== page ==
You Probably Need a Will, So Here's How to Have That Potentially Awkward Conversation with Your Family
Remember, if you die without a will, the state will determine who inherits
As I type this, my partner of a little over six years is packing up the belongings we've decided are his and moving them out of our apartment.
This is a decision we both came to and agreed upon, but one that is still fraught with anxiety, pain and heartbreak. As much as I'm looking forward to getting to find out who I am now in the context of only myself, a very real part of me is devastated by this turn of events.
Our serious, we-need-to-address-this-shit type problems started around two years ago. We embarked on a dizzying cycle of ups and downs, and have almost separated three times in the last year and a half. And I'm not talking about having a conversation with each other and whispering about one of us leaving –- I mean we told our friends, told our families, and started to make arrangements three times.
Each time something would happen (one time he showed up at a wedding I was shooting with flowers, like something out of a movie), and we would pull back. Even though we knew we needed to, we weren't ready to be apart.
This is all a little more complicated because we're also co-parents to our three-year-old son, and his happiness and emotional security is at the forefront of this entire separation. We're operating on a “need to know” basis with him –- he has the information we feel like he can handle, carefully presented to him in a way that he can process.
For example, he knows his dad will be living nearby, but I'm not entirely sure that he understands that if he's spending the night with his dad he's not spending the night with me. After one particularly detailed conversation about having two homes and spending the night at each, my son turned to me and asked, “But who will live with you if I'm staying at my dad's?”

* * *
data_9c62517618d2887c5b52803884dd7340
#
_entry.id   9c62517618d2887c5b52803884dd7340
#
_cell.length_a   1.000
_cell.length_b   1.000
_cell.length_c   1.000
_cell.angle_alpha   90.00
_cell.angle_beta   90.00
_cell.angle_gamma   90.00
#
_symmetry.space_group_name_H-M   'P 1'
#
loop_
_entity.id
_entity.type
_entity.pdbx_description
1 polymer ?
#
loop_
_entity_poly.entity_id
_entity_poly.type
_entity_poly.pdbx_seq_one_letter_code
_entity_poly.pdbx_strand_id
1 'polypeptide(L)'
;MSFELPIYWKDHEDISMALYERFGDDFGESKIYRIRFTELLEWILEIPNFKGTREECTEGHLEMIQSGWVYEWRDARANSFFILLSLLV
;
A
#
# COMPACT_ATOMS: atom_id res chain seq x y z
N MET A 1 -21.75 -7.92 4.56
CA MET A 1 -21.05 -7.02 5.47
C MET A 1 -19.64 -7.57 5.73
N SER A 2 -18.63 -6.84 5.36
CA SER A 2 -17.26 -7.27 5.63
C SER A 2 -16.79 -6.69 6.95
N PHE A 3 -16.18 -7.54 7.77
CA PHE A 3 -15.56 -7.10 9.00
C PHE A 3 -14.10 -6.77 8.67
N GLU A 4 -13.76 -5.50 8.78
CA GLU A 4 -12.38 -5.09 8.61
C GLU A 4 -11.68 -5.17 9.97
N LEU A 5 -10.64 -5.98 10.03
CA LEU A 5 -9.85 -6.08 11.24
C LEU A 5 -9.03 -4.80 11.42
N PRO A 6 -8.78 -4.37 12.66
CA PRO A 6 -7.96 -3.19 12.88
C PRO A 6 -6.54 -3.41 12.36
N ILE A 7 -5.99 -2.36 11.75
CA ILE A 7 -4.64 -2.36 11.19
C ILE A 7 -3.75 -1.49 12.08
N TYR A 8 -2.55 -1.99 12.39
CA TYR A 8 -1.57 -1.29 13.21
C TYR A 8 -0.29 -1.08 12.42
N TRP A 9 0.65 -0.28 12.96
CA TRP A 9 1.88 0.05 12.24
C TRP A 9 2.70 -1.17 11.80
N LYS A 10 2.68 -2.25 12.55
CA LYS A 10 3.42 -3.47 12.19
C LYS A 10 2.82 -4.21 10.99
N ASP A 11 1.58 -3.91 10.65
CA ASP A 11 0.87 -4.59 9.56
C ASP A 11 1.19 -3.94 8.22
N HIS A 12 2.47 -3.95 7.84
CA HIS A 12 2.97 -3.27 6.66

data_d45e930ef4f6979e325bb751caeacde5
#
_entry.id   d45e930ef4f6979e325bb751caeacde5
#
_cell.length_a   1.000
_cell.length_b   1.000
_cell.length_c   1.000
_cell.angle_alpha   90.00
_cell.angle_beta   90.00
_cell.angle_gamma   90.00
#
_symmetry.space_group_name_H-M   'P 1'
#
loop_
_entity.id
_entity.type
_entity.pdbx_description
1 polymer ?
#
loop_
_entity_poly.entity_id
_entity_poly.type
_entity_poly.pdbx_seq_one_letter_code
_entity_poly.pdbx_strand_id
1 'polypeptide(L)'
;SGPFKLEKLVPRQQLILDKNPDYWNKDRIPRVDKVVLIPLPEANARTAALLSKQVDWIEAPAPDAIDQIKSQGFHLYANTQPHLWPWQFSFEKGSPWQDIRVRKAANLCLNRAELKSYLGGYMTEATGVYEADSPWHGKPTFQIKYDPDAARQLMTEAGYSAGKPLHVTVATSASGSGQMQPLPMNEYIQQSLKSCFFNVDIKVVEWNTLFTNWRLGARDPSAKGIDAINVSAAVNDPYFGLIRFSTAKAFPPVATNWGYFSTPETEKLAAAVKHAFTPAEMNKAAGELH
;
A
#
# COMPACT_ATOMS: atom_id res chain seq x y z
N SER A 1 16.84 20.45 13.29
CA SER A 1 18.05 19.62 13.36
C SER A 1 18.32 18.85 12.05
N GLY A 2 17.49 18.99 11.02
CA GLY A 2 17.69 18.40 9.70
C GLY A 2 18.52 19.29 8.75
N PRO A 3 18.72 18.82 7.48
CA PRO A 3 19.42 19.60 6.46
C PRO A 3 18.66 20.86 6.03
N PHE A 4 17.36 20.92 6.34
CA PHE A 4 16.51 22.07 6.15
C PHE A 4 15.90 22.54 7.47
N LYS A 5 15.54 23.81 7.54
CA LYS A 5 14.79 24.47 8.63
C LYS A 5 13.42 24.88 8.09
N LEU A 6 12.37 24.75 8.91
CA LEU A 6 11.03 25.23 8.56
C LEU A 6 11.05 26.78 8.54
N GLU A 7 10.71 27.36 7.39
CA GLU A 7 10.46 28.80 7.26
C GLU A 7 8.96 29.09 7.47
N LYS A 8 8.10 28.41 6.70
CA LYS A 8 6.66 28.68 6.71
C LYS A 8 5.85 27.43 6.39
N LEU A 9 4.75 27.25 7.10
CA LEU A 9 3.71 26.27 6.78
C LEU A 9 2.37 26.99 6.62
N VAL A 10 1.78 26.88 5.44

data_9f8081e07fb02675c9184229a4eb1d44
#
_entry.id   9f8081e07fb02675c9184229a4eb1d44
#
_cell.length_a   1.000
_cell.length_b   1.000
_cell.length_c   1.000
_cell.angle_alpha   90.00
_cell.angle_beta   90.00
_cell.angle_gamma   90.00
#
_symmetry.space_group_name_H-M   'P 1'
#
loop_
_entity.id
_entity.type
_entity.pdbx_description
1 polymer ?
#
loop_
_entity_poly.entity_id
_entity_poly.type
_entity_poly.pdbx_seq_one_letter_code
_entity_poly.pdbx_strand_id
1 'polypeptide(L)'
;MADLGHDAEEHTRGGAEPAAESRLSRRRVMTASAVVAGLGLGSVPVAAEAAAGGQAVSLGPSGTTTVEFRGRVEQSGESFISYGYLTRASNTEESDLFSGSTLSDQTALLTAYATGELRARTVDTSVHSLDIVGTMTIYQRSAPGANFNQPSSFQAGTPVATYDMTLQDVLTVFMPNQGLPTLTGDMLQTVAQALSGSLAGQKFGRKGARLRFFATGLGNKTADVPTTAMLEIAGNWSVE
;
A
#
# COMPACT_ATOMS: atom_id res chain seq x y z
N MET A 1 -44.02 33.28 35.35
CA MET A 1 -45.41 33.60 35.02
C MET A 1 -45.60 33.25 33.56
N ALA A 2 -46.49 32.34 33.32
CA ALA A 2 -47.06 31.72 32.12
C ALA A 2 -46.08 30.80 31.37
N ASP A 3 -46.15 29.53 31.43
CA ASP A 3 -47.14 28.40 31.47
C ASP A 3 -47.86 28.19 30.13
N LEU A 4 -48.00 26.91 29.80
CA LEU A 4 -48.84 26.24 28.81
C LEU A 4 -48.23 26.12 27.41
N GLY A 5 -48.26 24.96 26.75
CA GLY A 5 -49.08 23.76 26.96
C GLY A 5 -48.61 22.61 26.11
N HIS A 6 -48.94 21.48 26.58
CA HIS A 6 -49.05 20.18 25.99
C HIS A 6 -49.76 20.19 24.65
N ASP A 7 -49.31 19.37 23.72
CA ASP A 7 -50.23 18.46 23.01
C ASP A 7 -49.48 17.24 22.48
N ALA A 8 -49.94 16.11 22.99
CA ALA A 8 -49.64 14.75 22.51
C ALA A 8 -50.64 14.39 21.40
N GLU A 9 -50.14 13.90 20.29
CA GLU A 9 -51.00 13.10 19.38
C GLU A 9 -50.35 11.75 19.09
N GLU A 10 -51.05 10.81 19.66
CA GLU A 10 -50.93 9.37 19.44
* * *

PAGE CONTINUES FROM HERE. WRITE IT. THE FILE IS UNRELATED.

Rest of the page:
My husband (What do I call him now? Estranged spouse? Ex? My son's dad? Fuck.) and I decided to separate three weeks ago, but have continued to live together while he found a roommate and another place to call home. Since we're on pretty great terms personally, friend-to-friend, this hasn't been the worst situation in the world, but it's still not an experience I would wish on anyone.
We live in around 400 square feet, so when I've wanted to just sit at the table and be sad, really process and dig around in my feelings, I haven't been able to –- there's nowhere to go when you share a small space and you don't want the other person to see you cry. I haven't wanted tears misconstrued as regret, so I've been trying to contain most of my emotions until I'm on my own.
We've also kept up a lot of the habits we had as a couple –- if one us cooks, the other has been doing the dishes. I do bath time with our son, and his dad reads books before bed. This has been nice, because there's still a semblance of what has been our normal for years, but it's also not nice because it's just going to end. It is ending. Right now.
We're still watching bootleg episodes of the current seasons of "Downton Abbey" and “Grey's Anatomy” together and musing about the state of the shows, but things get uncomfortable when there's a particularly sweet moment or a line about loving someone forever and/or marriage. Because, well. You know.
Later today, we'll all go to the place where my ex(?) will be living and explore the area -– we'll pick out some toys for our son to have and talk about what it might be like for him to spend the night there soon.
Tonight will be the first night my son and I spend alone in our own space, a space that will be missing a few things. There will be random Sociology textbooks missing, clothes will be removed from the closet, and we'll have two toothbrushes instead of three.
Tomorrow we'll wake up and continue our regular routine -– making coffee, eating breakfast, getting ready for school and work -– and it'll just be the two of us. We'll probably talk a little about all of the new changes in our lives, but most of our conversation will probably concern a plot line from “Cars” or Thanksgiving, when my sister is coming to visit.
And then tomorrow night, and every night thereafter, I'll wash, rinse, and repeat.